Eminem: Jay and I traded verses on this track “Renegade,” which is pretty heavy in my opinion. But initially, it sort of blossomed out of this freestyle we were having where Jay posited that there were probably a lot more things other than pumpkins that we could be making jack-o’-lanterns out of, which broke down into this call-and-response thing where I’d name an object that could be made into a jack-o’-lantern and Jay would agree with me. So, I’d be like, “A potato could work,” and then he’d be like, “I concur,” and then it’d keep going like, “A soccer ball could work”—“Indeed, it could!”—“A dead owl could work”—“I suppose you’re right!”—and later we both said our Social Security numbers. There’s a bootleg of it somewhere on the internet, I’m pretty sure.
Kanye West: The next joint Jay had me work on was “Izzo.” For that one, he asked me to imagine Biggie somersaulting down the streets of gold in heaven. He said I should go with whatever beat that image evoked.
Timbaland: Initially, I wasn’t even supposed to have a track on the record. The beat on “Hola’ Hovito” was actually something I’d made for Microsoft—it was gonna be the sound that played every time you created a new column in Excel. But Jay heard a cut of it and instantly started spitting this crazy-hot verse, and I knew right away I had to give it to him.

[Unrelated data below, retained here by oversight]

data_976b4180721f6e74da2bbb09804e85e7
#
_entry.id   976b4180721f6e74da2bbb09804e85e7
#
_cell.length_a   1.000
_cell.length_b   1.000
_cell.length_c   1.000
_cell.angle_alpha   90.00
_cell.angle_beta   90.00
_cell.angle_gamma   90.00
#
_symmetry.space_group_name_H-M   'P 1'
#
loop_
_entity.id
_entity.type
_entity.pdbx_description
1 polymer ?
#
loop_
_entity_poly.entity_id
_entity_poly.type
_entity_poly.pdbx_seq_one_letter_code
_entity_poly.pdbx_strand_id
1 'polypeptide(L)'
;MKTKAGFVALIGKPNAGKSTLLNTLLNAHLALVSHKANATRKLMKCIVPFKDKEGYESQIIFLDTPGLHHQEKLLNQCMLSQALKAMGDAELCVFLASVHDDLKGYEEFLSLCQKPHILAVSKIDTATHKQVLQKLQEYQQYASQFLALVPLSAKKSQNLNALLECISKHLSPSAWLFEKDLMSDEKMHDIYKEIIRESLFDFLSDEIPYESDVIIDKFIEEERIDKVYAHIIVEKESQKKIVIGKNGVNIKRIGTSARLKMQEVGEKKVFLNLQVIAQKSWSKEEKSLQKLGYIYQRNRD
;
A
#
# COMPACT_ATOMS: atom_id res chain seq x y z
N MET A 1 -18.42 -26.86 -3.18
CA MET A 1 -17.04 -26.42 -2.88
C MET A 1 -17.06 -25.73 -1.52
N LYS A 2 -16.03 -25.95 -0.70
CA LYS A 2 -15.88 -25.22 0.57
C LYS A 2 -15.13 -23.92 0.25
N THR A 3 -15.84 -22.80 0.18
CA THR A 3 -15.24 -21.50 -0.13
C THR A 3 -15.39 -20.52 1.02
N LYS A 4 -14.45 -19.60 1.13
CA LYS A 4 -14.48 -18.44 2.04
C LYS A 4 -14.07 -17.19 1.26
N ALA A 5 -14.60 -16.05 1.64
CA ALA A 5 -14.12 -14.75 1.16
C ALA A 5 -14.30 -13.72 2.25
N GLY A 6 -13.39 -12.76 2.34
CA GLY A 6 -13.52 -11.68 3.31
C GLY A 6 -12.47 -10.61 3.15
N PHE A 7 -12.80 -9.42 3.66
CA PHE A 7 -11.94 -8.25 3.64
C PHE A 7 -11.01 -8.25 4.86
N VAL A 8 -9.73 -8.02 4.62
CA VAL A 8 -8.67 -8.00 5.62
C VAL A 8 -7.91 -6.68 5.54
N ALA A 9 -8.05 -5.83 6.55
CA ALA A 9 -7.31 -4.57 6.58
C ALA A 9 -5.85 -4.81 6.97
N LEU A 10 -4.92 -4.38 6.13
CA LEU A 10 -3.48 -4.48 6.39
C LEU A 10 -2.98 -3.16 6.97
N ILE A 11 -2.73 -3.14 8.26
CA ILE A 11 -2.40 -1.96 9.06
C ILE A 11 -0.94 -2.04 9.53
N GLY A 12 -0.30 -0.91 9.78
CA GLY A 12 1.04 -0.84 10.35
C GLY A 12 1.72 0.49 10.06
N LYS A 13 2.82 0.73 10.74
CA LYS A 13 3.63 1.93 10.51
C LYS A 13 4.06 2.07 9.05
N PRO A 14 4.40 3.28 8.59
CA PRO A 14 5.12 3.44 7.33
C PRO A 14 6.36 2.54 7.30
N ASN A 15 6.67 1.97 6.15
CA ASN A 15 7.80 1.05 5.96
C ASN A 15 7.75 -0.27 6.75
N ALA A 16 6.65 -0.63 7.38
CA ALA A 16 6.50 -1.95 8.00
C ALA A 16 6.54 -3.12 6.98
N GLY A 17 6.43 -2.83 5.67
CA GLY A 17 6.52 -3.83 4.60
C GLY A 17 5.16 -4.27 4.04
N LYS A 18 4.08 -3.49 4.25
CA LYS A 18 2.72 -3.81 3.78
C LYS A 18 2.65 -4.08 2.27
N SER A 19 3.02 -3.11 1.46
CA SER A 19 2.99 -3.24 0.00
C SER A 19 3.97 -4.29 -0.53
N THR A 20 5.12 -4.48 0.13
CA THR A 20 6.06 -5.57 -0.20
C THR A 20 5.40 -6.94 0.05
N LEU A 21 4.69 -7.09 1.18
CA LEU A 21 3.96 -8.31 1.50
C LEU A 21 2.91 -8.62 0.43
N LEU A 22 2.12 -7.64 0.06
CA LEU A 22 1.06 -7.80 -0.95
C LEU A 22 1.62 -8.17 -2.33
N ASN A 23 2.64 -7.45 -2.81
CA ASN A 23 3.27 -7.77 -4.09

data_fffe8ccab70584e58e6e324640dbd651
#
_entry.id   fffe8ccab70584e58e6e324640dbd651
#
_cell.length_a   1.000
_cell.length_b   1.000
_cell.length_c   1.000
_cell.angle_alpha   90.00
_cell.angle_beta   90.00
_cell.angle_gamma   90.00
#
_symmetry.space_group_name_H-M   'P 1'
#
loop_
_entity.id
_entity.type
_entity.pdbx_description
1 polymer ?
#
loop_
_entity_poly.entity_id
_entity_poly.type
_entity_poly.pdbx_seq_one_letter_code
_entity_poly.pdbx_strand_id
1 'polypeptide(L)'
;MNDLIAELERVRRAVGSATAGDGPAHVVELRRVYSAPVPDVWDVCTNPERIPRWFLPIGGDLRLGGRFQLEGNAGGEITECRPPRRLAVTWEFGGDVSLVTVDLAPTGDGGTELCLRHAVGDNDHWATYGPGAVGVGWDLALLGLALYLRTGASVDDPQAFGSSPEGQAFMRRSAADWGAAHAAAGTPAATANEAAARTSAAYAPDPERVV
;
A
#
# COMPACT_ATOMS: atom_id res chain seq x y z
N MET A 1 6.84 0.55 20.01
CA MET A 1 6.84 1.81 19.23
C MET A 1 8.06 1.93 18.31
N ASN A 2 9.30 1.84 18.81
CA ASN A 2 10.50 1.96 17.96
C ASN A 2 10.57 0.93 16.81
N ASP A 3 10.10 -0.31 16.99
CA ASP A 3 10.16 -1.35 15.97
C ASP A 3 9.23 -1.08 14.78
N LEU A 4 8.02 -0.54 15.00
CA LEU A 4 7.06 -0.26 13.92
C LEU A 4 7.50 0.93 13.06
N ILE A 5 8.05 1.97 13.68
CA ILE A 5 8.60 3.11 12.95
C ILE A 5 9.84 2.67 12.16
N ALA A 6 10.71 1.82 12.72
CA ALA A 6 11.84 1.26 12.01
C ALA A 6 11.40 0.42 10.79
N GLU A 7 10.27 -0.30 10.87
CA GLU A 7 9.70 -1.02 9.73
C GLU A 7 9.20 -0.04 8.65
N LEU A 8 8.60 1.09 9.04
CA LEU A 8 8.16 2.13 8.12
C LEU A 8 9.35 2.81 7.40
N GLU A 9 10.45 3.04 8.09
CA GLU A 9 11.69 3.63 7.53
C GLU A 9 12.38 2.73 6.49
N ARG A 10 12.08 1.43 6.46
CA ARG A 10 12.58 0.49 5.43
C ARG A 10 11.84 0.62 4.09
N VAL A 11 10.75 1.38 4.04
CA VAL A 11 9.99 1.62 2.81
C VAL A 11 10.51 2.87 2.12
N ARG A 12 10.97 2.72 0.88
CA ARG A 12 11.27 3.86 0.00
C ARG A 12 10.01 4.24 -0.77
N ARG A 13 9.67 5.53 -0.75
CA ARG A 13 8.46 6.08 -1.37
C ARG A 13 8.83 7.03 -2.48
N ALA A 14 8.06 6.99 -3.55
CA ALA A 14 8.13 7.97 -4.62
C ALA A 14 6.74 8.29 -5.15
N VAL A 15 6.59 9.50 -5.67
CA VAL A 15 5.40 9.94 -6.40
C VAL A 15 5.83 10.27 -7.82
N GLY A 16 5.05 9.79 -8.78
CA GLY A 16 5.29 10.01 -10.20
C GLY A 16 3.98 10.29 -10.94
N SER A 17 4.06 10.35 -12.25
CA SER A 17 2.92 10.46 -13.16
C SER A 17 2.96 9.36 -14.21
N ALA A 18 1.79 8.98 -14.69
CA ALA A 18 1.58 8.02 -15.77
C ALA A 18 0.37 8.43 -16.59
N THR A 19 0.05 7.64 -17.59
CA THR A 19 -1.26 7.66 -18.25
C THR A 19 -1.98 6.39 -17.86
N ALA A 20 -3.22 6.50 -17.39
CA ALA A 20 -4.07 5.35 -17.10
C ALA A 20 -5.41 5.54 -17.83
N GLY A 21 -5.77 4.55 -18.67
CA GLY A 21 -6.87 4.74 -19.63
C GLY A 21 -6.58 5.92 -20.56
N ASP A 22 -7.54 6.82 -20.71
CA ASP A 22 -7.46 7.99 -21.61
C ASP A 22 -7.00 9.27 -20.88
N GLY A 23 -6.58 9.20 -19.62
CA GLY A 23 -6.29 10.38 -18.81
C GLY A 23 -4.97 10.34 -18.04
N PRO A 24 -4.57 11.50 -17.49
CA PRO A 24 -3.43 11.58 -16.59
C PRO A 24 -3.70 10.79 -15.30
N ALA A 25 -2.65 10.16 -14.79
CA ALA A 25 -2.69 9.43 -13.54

Bink: At the time we were recording the album, rap was starting to really embrace excess, so once we were done in the studio every night, Jay would take us out and treat us like kings. I remember one night, he rented out the entire VIP section of this club, and we each had, like, 40 chairs to ourselves. We couldn’t even sit in them all, so eventually we just started dumping them over the balcony, making it rain on the crowd. Shit was wild.